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chronological age

FIGURE 9 Effects of thyroid therapy on growth and development of a child with no functional thyroid tissue. Daily treatment with thyroid began at 4.5 years of age (vertical arrow). Bone age rapidly returned toward normal, and the rate of growth (height age) paralleled the normal curve. Mental development, however, remained infantile. (From Wilkins L. The diagnosis and treatment of endocrine disorders in childhood and adolescence, Springfield, IL: Charles C Thomas, 1965.)

chronological age

FIGURE 9 Effects of thyroid therapy on growth and development of a child with no functional thyroid tissue. Daily treatment with thyroid began at 4.5 years of age (vertical arrow). Bone age rapidly returned toward normal, and the rate of growth (height age) paralleled the normal curve. Mental development, however, remained infantile. (From Wilkins L. The diagnosis and treatment of endocrine disorders in childhood and adolescence, Springfield, IL: Charles C Thomas, 1965.)

Metabolism Oxidative Metabolism and Thermogenesis

More than a century has passed since it was recognized that the thyroid gland exerts profound effects on oxidative metabolism in humans. The so-called basal metabolic rate (BMR), which is a measure of oxygen consumption under defined resting conditions, is highly sensitive to thyroid status. A decrease in oxygen consumption results from a deficiency of thyroid hormones, and excessive thyroid hormone increases BMR. Oxygen consumption in all tissues except brain, testis, and spleen is sensitive to the thyroid status and increases in response to thyroid hormone (Fig. 10). Even though the dose of thyroid hormone given to hypothyr-oid animals in the experiment shown in Fig. 10 was large, there was a delay of many hours before effects were observable. In fact, the rate of oxygen consumption in the whole animal did not reach its maximum until 4 days after a single dose of hormone. The underlying mechanisms for increased oxygen consumption are not well understood.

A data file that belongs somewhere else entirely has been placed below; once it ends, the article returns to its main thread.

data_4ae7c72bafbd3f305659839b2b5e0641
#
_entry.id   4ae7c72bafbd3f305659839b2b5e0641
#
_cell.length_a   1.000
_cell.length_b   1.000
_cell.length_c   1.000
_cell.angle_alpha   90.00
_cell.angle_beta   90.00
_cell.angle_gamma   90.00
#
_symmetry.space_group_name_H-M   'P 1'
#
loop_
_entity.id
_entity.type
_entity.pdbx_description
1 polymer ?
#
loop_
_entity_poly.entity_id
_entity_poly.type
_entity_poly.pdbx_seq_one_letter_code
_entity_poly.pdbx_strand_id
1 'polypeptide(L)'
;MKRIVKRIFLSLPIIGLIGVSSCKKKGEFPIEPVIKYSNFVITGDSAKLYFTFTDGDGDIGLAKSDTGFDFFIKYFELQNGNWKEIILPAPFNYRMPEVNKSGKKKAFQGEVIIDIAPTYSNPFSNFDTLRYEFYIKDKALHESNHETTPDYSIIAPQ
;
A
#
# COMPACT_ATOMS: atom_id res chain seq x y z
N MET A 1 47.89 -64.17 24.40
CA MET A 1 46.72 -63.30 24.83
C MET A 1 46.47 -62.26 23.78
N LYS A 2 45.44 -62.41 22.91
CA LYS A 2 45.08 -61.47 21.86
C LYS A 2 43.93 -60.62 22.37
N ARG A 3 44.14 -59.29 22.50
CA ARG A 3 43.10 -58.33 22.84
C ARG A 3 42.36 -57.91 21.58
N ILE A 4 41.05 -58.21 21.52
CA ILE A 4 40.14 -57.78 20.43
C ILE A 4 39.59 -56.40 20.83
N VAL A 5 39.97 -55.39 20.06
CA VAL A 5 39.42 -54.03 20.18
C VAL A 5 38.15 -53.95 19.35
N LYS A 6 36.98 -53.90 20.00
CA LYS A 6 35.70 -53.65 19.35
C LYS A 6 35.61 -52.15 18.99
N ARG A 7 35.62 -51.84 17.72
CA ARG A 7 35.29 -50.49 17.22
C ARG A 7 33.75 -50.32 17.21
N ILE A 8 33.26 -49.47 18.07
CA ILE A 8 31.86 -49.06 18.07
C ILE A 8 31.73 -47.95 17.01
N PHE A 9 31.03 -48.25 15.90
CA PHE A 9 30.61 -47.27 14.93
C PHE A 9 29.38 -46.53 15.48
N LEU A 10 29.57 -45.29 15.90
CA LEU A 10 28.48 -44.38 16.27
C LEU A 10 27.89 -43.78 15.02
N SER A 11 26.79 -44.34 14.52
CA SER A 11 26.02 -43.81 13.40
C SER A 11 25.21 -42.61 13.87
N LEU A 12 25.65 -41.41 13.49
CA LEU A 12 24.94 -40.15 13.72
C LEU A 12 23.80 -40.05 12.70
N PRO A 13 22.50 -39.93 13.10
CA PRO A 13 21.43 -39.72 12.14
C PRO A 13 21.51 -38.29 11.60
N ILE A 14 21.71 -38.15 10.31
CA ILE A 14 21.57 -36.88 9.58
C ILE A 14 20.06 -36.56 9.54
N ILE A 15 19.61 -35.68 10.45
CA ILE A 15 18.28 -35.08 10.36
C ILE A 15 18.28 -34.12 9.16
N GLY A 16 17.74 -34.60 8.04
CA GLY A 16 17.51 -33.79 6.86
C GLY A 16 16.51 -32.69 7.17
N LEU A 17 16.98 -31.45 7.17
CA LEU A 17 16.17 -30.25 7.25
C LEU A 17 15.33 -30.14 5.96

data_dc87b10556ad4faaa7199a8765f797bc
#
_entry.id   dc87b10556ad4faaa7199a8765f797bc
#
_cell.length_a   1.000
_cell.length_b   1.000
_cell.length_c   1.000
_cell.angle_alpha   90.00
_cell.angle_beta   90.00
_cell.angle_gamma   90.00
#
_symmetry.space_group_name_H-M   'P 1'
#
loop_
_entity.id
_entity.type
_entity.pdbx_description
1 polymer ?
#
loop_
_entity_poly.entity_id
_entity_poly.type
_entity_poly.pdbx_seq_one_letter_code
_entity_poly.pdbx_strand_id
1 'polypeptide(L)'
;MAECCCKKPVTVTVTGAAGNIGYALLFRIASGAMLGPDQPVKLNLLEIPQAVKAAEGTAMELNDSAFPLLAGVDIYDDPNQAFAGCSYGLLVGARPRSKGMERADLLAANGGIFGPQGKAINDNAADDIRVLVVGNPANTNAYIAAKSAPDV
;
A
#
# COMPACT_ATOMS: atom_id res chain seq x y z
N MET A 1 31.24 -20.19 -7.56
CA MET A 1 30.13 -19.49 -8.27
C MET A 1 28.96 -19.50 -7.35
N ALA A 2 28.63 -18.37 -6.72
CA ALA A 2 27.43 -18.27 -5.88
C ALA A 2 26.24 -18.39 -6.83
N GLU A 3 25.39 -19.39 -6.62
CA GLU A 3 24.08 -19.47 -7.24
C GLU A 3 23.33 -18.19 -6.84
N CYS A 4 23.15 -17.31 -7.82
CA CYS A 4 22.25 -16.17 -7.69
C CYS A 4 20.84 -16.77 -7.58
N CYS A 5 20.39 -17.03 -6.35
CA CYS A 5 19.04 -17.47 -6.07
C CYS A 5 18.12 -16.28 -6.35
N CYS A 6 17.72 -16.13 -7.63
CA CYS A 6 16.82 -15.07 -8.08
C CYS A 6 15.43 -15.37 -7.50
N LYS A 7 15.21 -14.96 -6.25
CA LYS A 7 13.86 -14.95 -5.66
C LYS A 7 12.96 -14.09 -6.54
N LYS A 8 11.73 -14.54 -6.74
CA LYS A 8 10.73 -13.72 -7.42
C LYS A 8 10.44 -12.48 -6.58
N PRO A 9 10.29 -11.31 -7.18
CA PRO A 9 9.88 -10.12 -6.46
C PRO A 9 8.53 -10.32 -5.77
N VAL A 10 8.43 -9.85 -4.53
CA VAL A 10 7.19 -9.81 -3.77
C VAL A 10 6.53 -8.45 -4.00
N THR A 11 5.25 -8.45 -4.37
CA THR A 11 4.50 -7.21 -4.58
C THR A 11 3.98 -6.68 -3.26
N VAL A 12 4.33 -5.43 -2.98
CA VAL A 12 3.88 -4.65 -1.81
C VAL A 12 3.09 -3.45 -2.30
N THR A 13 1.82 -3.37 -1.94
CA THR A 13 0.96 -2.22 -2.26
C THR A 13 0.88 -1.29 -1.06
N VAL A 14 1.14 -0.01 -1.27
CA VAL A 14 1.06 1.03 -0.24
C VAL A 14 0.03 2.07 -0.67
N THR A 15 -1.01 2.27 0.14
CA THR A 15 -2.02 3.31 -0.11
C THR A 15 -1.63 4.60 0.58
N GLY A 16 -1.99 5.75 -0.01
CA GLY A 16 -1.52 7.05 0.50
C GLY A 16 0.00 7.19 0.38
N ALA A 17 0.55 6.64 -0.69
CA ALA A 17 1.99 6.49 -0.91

Oxygen consumption ultimately reflects activity of mitochondria and is coupled with formation of high-energy bonds in ATP. Physiologically, oxygen consumption is proportional to energy utilization. Thus if consumption of oxygen increase, there must be increased utilization of energy or the efficiency of coupling ATP production with oxygen consumption must be altered. T3 appears to accelerate ATP-depen-dent processes, including activity of the sodium potassium ATPase that maintains ionic integrity of all cells and to decrease efficiency of oxygen utilization. In normal individuals activity of the sodium potassium ATPase is thought to account for about 20% of the resting oxygen consumption. Activity of this enzyme is decreased in hypothyroid individuals, and its synthesis is accelerated by thyroid hormone. A variety of other metabolic reactions are also accelerated by T3, and the accompanying increased turnover of ATP contributes to the increase in oxygen consumption.

ATP synthesis is limited by availability of ADP in the mitochondria. ADP is regenerated from breakdown of ATP at various extramitochondrial sites and must be returned to the interior of the mitochondria. Transport of ADP across the inner mitochondrial membrane and phosphorylation to ATP are driven by the proton gradient created by the electron transport system, which thus couples ATP synthesis with oxygen consumption. Leakage of protons across the inner mitochondrial membrane ''uncouples'' oxygen consumption from ATP production by dissipating the gradient. As a result, electron transport to oxygen proceeds at a rate that is unlimited by availability of ADP, and the energy derived is dissipated as heat rather than as formation of high-energy phosphate bonds. Leakage of protons into the mitochondria depends on the presence of special uncoupling proteins (UCP) in the inner mitochondrial membrane. To date three proteins thought to have uncoupling activity have been identified in mitochon-drial membranes of various tissues. All three appear to be up-regulated by T3. Although the physiologic importance of UCP-1 seems firmly established (see later discussion), the physiologic roles of UCP-2 and UCP-3 remain controversial.

Thyroid Hormone and Temperature Regulation

Splitting of ATP not only energizes cellular processes but also results in heat production. Thyroid hormones are said to be calorigenic because they promote heat production. It is therefore not surprising that one of the classical signs of hypothyroidism is decreased tolerance to cold, whereas excessive heat production and sweating are seen in hyperthyroidism. Effects of thyroid hormone on oxidative metabolism are seen only in animals

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